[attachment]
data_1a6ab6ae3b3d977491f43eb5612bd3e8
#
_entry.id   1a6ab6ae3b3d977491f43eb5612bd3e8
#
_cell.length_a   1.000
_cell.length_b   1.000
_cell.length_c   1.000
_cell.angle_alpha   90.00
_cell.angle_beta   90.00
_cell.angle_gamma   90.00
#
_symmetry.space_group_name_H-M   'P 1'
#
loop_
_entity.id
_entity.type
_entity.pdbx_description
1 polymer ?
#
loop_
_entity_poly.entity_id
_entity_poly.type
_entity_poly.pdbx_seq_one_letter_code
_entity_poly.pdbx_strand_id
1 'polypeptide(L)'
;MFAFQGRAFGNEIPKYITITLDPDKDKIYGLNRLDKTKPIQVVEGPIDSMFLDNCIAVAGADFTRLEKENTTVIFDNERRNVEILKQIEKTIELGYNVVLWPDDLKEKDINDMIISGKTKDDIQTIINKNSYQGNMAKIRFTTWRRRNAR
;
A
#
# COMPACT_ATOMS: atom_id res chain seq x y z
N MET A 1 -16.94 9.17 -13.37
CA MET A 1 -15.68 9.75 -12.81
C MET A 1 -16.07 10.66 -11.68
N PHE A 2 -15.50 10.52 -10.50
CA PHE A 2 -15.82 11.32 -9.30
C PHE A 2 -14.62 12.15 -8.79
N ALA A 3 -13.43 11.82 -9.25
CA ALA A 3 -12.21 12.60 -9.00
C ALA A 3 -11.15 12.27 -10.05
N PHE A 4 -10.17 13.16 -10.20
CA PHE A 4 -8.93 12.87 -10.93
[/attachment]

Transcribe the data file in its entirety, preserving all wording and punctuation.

data_1a6ab6ae3b3d977491f43eb5612bd3e8
#
_entry.id   1a6ab6ae3b3d977491f43eb5612bd3e8
#
_cell.length_a   1.000
_cell.length_b   1.000
_cell.length_c   1.000
_cell.angle_alpha   90.00
_cell.angle_beta   90.00
_cell.angle_gamma   90.00
#
_symmetry.space_group_name_H-M   'P 1'
#
loop_
_entity.id
_entity.type
_entity.pdbx_description
1 polymer ?
#
loop_
_entity_poly.entity_id
_entity_poly.type
_entity_poly.pdbx_seq_one_letter_code
_entity_poly.pdbx_strand_id
1 'polypeptide(L)'
;MFAFQGRAFGNEIPKYITITLDPDKDKIYGLNRLDKTKPIQVVEGPIDSMFLDNCIAVAGADFTRLEKENTTVIFDNERRNVEILKQIEKTIELGYNVVLWPDDLKEKDINDMIISGKTKDDIQTIINKNSYQGNMAKIRFTTWRRRNAR
;
A
#
# COMPACT_ATOMS: atom_id res chain seq x y z
N MET A 1 -16.94 9.17 -13.37
CA MET A 1 -15.68 9.75 -12.81
C MET A 1 -16.07 10.66 -11.68
N PHE A 2 -15.50 10.52 -10.50
CA PHE A 2 -15.82 11.32 -9.30
C PHE A 2 -14.62 12.15 -8.79
N ALA A 3 -13.43 11.82 -9.25
CA ALA A 3 -12.21 12.60 -9.00
C ALA A 3 -11.15 12.27 -10.05
N PHE A 4 -10.17 13.16 -10.20
CA PHE A 4 -8.93 12.87 -10.93